Studying the impact of innovation on business and society

Is the Millennial Workforce Linked In?

Millennials aren’t only disrupting the consumer landscape, they’re changing the game for human resources. To say that the digital lifestyle of Gen Y is unique is an understatement. How they express themselves and what’s important to them is much different than the generations before them. As such, how employers need to manage and recruit this new generation of connected employees requires much more than a LinkedIn or traditional recruitment approach. Millennials are expressing themselves in a unique way, which is more like Facebook than that of a digital CRV or online resume. Did you know that the average age of a LinkedIn user is 43? It was just a matter of time until a new community arose to cater to Gen-Y.

Meet Identified.com. It’s a new network that has emerged to connect younger professionals with one another and also the businesses that hope to hire them. Brendan Wallace is co-CEO and he joins us for this episode of Revolution to share insights into millennial behavior and what businesses need to think about to nurture a collaborative, rewarding and connected workforce.

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The End of Business as Usual is officially here…

31 COMMENTS ON THIS POST To “Is the Millennial Workforce Linked In?”

  1. Dr. Rae says:

    Bravo Brendan, and Brian… Thank you for your comprehensive introduction to what young Millennials are looking to “social media” for their career development, and growth!.

  2. Dave Crenshaw says:

    Awesome interview, Brian. Great insights about millenial behavior.

  3. What makes you “different” doesn’t necessarily make you valuable or experienced enough to hold a position. There’s a deeper problem here that Identified doesn’t even begin to touch. How Millennials define value of self versus the reality of how a company defines their value is completely out of sync.

  4. Ari Herzog says:

    Some people prefer Coke, others prefer Pepsi. This is what I think about when I read such case studies of new platforms created to target users from another platform. Some people hate Coke and Pepsi and prefer Water instead.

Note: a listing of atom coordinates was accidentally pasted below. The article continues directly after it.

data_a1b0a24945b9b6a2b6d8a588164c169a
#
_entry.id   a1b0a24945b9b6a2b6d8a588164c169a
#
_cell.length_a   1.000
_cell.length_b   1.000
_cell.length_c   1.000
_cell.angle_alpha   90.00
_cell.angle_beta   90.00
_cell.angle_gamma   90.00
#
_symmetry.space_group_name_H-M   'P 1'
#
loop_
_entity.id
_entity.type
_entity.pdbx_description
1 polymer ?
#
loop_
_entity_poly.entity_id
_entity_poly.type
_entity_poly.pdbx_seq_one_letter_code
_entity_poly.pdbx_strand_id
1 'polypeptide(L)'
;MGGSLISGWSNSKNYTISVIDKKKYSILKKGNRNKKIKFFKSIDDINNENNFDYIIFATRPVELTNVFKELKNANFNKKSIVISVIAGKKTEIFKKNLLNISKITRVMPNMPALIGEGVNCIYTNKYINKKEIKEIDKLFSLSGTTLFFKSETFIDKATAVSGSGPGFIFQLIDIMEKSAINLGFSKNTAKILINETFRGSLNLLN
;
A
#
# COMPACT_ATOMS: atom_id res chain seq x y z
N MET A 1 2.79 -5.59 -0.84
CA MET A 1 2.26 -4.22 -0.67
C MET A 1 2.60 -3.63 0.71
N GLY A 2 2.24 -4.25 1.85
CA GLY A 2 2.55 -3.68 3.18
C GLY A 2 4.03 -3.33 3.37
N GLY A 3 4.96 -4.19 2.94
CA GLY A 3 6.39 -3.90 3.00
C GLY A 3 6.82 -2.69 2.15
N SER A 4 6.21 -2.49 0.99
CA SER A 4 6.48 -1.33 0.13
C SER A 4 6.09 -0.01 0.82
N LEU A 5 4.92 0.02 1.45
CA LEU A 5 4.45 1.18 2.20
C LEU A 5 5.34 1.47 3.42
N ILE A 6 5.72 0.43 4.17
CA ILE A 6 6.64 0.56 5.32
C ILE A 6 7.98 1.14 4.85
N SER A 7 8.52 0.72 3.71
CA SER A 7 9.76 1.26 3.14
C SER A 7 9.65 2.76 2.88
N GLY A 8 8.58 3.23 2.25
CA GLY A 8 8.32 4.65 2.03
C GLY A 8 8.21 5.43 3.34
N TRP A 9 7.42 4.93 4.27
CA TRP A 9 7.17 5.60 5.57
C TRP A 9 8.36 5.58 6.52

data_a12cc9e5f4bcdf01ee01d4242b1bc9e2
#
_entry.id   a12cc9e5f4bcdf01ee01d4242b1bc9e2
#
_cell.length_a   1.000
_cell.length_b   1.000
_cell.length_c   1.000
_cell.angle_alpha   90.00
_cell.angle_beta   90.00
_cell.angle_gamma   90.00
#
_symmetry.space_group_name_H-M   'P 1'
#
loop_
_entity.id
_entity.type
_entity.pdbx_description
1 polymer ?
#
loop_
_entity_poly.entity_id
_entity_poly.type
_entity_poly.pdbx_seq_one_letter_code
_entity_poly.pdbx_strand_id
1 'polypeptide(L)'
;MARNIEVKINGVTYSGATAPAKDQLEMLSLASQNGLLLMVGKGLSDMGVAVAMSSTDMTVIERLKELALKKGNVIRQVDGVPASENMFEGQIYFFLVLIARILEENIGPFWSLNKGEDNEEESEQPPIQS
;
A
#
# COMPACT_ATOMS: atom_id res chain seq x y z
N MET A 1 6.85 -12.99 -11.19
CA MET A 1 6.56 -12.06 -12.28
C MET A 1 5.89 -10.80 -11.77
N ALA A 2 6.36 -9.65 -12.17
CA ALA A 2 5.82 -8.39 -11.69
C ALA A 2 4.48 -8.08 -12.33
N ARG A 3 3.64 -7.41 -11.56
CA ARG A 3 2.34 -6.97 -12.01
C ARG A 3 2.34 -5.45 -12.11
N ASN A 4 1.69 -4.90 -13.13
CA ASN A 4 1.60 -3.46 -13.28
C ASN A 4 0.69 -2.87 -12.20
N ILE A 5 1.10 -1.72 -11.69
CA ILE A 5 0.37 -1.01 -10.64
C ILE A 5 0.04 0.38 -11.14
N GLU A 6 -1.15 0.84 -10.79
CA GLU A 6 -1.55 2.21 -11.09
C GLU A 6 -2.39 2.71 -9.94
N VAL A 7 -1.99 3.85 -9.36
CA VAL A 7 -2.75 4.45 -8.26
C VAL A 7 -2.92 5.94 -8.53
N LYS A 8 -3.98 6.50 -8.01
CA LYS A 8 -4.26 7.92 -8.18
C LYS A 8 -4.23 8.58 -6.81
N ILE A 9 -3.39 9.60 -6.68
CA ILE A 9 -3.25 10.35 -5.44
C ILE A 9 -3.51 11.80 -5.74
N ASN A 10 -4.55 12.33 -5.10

I challenge entrepreneurs to think less about creating new platforms, e.g. Identified, but to work to make LinkedIn better.

    • briansolis says:

      And…some people just behave altogether differently and choose to mix and remix their drinks with these new digital fountains that are popping up everywhere.

    • Ari Herzog says:

      Touche on the drinking response.

      Seriously, Brian, does there come a point when one more product is one product too many?

    • briansolis says:

      Honestly, not if you’re not getting what you need from what’s available today. That’s the point of innovation and disruption. Nothing’s ever perfect or perfect for everybody. I just keep an open mind and and an open sense of social science. :)

    • James Lopez says:

      Good stuff, Brian. Especially given that there’s ~7 billion people on the planet and 36% of them are connected to the internet. For the math challenged, thats ~2.4 billion people. For most, that’s literally incomprehensible.

      Have fun in Melbourne.

    • briansolis says:

      Thanks for sharing James!

  5. Jeff Korhan says:

    Great discussion. I like the concept but the problem is the connection with Facebook. My kids are in college and they and their friends have adopted a practice of changing their names to protect their FB identities from future employers – basically dropping their last name and inserting a middle name in its place. While FB probably gives a truer picture it may be more than most want to share.

  6. Brian – thanks so much for the interview…..I really enjoyed speaking with you

  7. As a Millennial, I’m intrigued. I wonder how it will catch on though. I don’t know any of my peers who are using this site yet — although I’m interested in being one of the first.

    Thanks for the interview.

  8. “Did you know that the average age of a LinkedIN user is 43” – Brian, why is this surprising. If we think that a career arc is from around 21 until 65, then the midpoint of that arc ought to be the midpoint of LinkedIn users.

    Guess what? It is.

    jim

    • briansolis says:

      Hi from NY Jim! Great to hear from you…and great point…

      Honestly, I don’t know that it’s as surprising as it is a good hook for conversation. The other point is that the difference in digital culture/lifestyle of the twenty something vs the forty something is noteworthy. The behavior and perceived value of LinkedIn among the younger set creates an opportunity for a company such as Identified.com. So another question is can/does LinkedIn truly serve the career arc as is? That’s what Brendan talks about quite well. Also, having spent this past year working with enterprise HR execs on the challenges with millennial engagement, I’ve learned quite a bit…fascinating stuff.

      p.s. I need some professional advice from you re: Revolution. Take you out for a drink next week or the week after if you’re around?

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